One of the electric vehicle industry’s leaders was struggling on the stock market yesterday. By the close of trading on Tuesday, shares of Tesla (TSLA) had dropped significantly, marking it as the biggest loser among all shares listed on the S&P 500 (USA 500) that day.
Tesla Shares Hit the Brakes
At the time of the ring of the closing bell on Wall Street yesterday, Tesla stock had lost 8% in value, to end up at just over $138. Monday’s trading trends weren’t kind to this automaker either, as its share value closed below $150 for the first time in over two years. Some analysts have even pointed to the $150 level as a potential indicator of a general loss of investor confidence in the company’s prospects.
Tesla is on track to mark its worst quarterly performance in its history, with its shares having fallen by nearly half in value since the beginning of September. Furthermore, 2022 may end up as the firm’s worst calendar year yet on the stock market, with an over 60% drop to date. However, some are pointing not to Tesla’s business fundamentals as the proximate reason for this steep decline, but rather the decisions and behaviour of controversial CEO Elon Musk.
Musk Casts Shadow of Controversy
While Elon Musk has long been a source of controversy in the global news media, his public statements and decisions since taking the helm at Twitter in late October may be casting a shadow over investor sentiment toward Tesla.
Since the completion of the $44 billion acquisition deal by which Musk took Twitter private, he’s sold off wide swathes of his personally-held stock in Tesla, with some not seeing an end in sight. In the wake of Musk’s having sold more than $7.5 billion worth of Tesla shares since early November, many have begun referring to Tesla as his ‘personal ATM’, raising uncertainty about how the Tesla CEO’s new commitments at Twitter could influence the electric vehicle industry giant’s prospects.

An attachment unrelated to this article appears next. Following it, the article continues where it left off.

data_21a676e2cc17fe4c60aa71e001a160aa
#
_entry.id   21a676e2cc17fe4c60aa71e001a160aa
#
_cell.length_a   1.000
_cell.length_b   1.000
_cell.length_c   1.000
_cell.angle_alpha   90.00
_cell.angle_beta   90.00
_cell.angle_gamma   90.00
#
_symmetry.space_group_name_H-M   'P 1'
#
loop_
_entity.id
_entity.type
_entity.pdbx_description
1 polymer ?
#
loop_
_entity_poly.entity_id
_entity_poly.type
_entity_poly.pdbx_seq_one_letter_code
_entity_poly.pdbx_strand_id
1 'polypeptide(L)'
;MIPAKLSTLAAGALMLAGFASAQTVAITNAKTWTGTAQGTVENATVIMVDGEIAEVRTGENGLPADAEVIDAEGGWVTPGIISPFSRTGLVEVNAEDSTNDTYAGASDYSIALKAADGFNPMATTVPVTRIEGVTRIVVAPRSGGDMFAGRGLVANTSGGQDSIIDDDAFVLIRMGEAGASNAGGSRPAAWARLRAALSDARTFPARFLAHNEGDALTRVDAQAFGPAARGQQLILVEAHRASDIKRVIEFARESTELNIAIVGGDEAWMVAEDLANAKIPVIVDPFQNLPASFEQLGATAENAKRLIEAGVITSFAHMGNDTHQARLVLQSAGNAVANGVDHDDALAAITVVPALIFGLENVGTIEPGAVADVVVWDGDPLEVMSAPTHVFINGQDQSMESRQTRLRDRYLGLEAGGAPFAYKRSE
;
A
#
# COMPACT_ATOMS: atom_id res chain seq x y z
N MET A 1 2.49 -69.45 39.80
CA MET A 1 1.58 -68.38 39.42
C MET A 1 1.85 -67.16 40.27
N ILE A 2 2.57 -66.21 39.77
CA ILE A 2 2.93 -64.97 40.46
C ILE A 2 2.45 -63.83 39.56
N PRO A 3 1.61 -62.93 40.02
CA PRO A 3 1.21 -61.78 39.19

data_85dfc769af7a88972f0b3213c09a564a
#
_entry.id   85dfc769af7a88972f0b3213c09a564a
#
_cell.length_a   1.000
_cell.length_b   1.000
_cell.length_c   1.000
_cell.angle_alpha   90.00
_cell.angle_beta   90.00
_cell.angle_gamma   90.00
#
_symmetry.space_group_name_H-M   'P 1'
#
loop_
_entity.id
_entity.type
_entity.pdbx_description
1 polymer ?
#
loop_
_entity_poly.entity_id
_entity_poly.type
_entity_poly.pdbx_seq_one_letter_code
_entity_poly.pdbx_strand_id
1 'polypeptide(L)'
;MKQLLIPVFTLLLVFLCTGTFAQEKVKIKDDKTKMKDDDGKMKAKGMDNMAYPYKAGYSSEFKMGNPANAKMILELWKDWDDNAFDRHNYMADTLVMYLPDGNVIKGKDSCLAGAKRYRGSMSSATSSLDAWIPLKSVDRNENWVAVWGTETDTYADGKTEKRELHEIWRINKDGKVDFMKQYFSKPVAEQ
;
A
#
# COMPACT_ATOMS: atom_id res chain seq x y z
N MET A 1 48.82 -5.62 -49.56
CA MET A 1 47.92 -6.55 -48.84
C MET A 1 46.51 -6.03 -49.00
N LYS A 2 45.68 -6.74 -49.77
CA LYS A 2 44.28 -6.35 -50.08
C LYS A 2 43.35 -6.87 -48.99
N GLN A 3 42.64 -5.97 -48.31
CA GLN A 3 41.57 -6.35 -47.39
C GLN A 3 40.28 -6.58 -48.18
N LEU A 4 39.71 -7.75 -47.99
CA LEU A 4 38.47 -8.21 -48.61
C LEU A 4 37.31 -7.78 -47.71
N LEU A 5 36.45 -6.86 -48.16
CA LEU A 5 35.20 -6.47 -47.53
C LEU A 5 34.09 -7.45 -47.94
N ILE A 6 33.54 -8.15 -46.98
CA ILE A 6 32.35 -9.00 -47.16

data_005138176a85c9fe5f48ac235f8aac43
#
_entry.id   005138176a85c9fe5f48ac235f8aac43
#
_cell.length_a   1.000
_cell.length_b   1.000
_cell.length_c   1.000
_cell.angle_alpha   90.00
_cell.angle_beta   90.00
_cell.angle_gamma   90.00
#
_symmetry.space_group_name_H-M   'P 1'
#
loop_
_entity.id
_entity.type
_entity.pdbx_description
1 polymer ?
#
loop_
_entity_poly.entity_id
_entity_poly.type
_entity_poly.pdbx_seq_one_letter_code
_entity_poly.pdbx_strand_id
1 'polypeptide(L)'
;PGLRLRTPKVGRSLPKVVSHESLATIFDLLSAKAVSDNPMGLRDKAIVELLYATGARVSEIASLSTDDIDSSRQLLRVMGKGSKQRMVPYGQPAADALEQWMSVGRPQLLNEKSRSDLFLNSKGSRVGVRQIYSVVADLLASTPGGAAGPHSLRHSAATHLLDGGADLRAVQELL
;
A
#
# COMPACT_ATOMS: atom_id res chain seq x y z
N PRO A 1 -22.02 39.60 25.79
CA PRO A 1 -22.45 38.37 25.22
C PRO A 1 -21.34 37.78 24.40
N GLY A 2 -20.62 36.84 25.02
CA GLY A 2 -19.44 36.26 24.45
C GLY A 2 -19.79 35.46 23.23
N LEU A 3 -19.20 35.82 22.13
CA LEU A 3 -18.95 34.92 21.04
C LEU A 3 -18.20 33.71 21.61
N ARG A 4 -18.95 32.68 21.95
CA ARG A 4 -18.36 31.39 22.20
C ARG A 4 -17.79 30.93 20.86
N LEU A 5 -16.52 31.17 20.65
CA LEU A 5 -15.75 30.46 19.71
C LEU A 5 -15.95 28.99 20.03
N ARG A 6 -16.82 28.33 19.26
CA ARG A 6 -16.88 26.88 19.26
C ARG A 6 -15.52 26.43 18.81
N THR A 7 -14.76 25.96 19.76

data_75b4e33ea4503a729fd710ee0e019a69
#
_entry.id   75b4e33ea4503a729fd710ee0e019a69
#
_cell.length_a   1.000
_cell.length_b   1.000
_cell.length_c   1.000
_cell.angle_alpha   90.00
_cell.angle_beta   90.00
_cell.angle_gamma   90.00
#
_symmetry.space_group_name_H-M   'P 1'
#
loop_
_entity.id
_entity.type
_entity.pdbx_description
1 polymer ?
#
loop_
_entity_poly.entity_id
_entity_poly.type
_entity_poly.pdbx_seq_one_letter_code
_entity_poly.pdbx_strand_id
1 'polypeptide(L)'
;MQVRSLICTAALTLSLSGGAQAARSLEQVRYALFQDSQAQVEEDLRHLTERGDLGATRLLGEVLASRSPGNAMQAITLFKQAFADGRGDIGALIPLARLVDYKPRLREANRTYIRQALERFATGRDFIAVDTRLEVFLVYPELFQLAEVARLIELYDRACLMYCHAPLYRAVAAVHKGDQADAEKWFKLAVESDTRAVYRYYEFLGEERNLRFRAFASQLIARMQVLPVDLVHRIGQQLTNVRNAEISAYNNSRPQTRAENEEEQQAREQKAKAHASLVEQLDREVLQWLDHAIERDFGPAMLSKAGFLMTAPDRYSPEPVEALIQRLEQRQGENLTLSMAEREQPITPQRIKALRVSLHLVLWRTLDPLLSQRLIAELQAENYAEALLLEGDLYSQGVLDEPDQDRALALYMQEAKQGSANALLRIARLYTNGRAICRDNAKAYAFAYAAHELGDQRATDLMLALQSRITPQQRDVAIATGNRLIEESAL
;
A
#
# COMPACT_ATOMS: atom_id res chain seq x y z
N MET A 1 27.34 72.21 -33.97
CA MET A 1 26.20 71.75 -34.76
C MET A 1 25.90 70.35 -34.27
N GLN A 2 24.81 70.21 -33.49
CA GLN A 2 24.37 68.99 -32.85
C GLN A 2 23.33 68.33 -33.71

According to some reports, after a series of mass firings at the microblogging platform’s headquarters since October, Musk has roped in employees at Tesla and SpaceX in an effort to keep Twitter afloat. Some are even saying that Twitter could end up in the red to the tune of $4 billion annually.
It seems that the moves made by Elon Musk in his less than two month tenure as the head of Twitter are at least partially responsible for the social media platform’s declining fortunes. More fuel has been added to the fire of criticism directed at one of the world’s richest men since he changed Twitter’s account verification mechanism to a subscription model and temporarily locked several journalists out of the platform.
Furthermore, concerns are being raised that Elon Musk’s own personal political opinions, often characterised as right-wing, could be damaging not only Twitter’s prospective advertising revenue but Tesla’s brand as well. (Source:Market Watch)
Tesla itself is facing strong economic headwinds as demand in China remains relatively weak and supply chain challenges bedevil the automobile industry, so the anxiety produced by the firm’s CEO pivoting to focus more on his recently-acquired struggling microblogging platform leaves the road ahead unclear. While Musk promised to abide by the results of a December 18th Twitter poll which showed a majority of users wishing for him to step down as CEO, it remains to be seen what’s next for the multibillionaire or the firms under his direction.